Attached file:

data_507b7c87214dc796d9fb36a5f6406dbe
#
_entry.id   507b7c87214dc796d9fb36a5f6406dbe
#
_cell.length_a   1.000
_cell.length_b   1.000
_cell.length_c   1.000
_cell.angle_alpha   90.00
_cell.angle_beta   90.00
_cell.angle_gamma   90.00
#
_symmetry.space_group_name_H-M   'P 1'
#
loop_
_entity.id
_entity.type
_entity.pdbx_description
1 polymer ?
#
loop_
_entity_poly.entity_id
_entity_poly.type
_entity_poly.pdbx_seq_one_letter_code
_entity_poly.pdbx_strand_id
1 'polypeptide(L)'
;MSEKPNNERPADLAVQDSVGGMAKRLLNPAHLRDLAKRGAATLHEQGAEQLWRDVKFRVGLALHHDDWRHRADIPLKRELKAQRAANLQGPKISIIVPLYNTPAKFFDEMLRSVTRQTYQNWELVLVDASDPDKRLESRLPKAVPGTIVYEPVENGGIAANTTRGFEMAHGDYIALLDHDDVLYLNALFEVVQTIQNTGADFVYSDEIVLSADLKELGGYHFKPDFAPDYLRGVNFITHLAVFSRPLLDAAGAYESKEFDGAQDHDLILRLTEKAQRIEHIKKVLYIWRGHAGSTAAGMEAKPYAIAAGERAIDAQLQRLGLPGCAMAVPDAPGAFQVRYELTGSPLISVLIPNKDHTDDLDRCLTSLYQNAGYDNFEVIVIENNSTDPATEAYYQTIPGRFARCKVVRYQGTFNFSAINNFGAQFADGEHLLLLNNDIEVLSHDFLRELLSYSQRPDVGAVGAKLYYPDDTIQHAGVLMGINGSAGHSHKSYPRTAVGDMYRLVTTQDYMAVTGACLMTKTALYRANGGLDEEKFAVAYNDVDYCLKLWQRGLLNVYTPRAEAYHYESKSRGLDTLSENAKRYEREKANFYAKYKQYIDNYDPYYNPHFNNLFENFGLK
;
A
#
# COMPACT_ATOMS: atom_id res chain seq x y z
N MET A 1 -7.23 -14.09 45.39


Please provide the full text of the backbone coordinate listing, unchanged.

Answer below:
data_507b7c87214dc796d9fb36a5f6406dbe
#
_entry.id   507b7c87214dc796d9fb36a5f6406dbe
#
_cell.length_a   1.000
_cell.length_b   1.000
_cell.length_c   1.000
_cell.angle_alpha   90.00
_cell.angle_beta   90.00
_cell.angle_gamma   90.00
#
_symmetry.space_group_name_H-M   'P 1'
#
loop_
_entity.id
_entity.type
_entity.pdbx_description
1 polymer ?
#
loop_
_entity_poly.entity_id
_entity_poly.type
_entity_poly.pdbx_seq_one_letter_code
_entity_poly.pdbx_strand_id
1 'polypeptide(L)'
;MSEKPNNERPADLAVQDSVGGMAKRLLNPAHLRDLAKRGAATLHEQGAEQLWRDVKFRVGLALHHDDWRHRADIPLKRELKAQRAANLQGPKISIIVPLYNTPAKFFDEMLRSVTRQTYQNWELVLVDASDPDKRLESRLPKAVPGTIVYEPVENGGIAANTTRGFEMAHGDYIALLDHDDVLYLNALFEVVQTIQNTGADFVYSDEIVLSADLKELGGYHFKPDFAPDYLRGVNFITHLAVFSRPLLDAAGAYESKEFDGAQDHDLILRLTEKAQRIEHIKKVLYIWRGHAGSTAAGMEAKPYAIAAGERAIDAQLQRLGLPGCAMAVPDAPGAFQVRYELTGSPLISVLIPNKDHTDDLDRCLTSLYQNAGYDNFEVIVIENNSTDPATEAYYQTIPGRFARCKVVRYQGTFNFSAINNFGAQFADGEHLLLLNNDIEVLSHDFLRELLSYSQRPDVGAVGAKLYYPDDTIQHAGVLMGINGSAGHSHKSYPRTAVGDMYRLVTTQDYMAVTGACLMTKTALYRANGGLDEEKFAVAYNDVDYCLKLWQRGLLNVYTPRAEAYHYESKSRGLDTLSENAKRYEREKANFYAKYKQYIDNYDPYYNPHFNNLFENFGLK
;
A
#
# COMPACT_ATOMS: atom_id res chain seq x y z
N MET A 1 -7.23 -14.09 45.39